To meaningfully address AI at the federal level, the executive branch must adopt a uniform set of guidelines to protect our national security, our economy, and the rights of Americans. While this might sound like a daunting task, the hard work of crafting these guidelines has already been done. NIST collaborated with experts in the private and public sectors to develop their AI Risk Management Framework, which can help individuals and organizations mitigate AI risks. Right now adoption of this framework is voluntary, but I believe implementation of this guidance by vendors and federal agencies would help promote consistent, consensus-based practices for developing and employing AI in safe and effective ways.

Zooming in to the local level, how can cities seize this moment in time to instill similar AI protections?
I encourage cities to consider adopting the NIST AI Risk Management Framework themselves and for their vendors. When we talk about the whole-of-government approach necessary to mitigate potential risks of AI, we must include local governments. Local governments are uniquely positioned to impact the daily lives of the people they represent through a variety of essential services. How many of these services could be helped or harmed by AI? City governments must be prepared to take advantage of AI’s strengths while protecting their constituents from its potential harm.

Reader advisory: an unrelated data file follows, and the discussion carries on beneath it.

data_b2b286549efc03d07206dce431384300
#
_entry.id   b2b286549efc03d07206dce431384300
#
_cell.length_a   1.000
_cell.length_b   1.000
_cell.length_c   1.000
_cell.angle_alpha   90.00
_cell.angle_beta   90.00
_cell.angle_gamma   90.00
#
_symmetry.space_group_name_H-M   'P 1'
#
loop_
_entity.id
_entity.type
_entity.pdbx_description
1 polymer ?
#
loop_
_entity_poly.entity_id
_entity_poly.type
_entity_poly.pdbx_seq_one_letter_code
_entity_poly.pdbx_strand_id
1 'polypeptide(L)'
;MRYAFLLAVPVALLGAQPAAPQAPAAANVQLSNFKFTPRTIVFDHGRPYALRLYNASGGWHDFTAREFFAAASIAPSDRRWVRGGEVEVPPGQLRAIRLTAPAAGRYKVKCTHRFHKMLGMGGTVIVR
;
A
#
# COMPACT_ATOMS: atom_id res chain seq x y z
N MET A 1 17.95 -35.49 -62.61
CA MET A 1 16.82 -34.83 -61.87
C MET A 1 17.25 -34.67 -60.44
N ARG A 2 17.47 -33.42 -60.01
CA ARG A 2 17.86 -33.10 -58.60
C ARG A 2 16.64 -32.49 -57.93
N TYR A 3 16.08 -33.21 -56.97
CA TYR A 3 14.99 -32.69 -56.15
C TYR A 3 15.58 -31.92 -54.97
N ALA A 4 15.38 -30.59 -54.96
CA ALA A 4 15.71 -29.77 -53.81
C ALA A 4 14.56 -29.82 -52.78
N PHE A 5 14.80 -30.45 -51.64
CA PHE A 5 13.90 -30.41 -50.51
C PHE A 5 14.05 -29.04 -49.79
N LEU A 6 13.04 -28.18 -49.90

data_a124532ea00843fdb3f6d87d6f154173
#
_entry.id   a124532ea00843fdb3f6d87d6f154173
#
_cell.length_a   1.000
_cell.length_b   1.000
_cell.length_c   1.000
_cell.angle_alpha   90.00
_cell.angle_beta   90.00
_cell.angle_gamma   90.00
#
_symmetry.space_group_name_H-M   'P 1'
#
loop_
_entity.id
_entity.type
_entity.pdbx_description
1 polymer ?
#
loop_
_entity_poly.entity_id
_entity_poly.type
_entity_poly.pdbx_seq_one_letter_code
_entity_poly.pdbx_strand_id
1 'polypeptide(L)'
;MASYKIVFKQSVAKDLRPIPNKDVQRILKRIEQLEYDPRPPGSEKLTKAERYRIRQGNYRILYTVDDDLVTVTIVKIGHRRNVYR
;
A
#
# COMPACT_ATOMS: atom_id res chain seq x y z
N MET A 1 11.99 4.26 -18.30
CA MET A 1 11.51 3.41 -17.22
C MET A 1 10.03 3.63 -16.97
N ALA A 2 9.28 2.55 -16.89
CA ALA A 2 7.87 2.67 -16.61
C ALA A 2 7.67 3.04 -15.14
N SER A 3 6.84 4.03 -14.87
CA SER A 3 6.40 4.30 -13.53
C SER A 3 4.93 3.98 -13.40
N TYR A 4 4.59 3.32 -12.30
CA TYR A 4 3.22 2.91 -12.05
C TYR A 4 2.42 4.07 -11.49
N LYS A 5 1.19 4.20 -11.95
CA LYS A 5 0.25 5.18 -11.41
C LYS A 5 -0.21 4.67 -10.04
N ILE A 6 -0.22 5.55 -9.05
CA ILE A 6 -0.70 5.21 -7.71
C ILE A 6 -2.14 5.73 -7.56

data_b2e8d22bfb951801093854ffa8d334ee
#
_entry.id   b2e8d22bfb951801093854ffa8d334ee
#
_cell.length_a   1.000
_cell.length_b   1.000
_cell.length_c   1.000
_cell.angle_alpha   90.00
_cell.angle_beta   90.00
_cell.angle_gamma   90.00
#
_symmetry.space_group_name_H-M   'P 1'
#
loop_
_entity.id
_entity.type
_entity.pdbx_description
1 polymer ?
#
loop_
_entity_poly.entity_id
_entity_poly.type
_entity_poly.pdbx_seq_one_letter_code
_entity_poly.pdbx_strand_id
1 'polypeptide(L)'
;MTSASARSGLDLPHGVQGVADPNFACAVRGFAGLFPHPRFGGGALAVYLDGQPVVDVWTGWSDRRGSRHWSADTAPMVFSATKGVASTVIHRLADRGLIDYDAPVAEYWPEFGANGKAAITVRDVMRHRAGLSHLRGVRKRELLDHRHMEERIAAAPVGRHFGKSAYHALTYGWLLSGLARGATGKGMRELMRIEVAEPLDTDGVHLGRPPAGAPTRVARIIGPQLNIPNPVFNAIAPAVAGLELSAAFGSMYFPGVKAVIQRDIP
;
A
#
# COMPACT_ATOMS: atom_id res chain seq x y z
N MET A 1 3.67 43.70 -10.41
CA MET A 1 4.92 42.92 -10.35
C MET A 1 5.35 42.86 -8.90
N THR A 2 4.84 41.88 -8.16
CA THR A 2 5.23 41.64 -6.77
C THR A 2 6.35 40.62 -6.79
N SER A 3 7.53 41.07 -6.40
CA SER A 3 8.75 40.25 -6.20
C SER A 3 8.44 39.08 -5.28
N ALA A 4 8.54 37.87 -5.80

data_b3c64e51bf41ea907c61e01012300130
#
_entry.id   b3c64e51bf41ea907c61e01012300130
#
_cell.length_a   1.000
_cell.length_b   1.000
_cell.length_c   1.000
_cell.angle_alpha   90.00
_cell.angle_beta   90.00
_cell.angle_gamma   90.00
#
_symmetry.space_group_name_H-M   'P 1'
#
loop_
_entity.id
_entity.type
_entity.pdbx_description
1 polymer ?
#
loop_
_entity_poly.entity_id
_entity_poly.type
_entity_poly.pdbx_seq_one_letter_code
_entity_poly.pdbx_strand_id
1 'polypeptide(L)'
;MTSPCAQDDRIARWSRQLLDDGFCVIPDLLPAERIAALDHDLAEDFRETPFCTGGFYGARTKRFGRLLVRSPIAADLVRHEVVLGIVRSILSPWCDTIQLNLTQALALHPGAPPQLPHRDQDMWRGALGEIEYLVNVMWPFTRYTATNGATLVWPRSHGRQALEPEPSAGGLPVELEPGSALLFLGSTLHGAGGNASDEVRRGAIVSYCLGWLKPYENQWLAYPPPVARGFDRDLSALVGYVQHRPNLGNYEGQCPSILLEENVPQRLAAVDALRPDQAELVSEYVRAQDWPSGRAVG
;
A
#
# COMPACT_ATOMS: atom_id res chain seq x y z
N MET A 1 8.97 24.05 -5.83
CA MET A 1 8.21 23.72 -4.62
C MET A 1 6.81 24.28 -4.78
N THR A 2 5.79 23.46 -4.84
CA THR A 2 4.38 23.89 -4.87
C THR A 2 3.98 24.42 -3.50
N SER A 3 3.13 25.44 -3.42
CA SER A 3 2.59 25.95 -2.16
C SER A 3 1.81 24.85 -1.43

Diving deeper into these benefits and risks, what do local governments need to be vigilant about when it comes to AI adoption?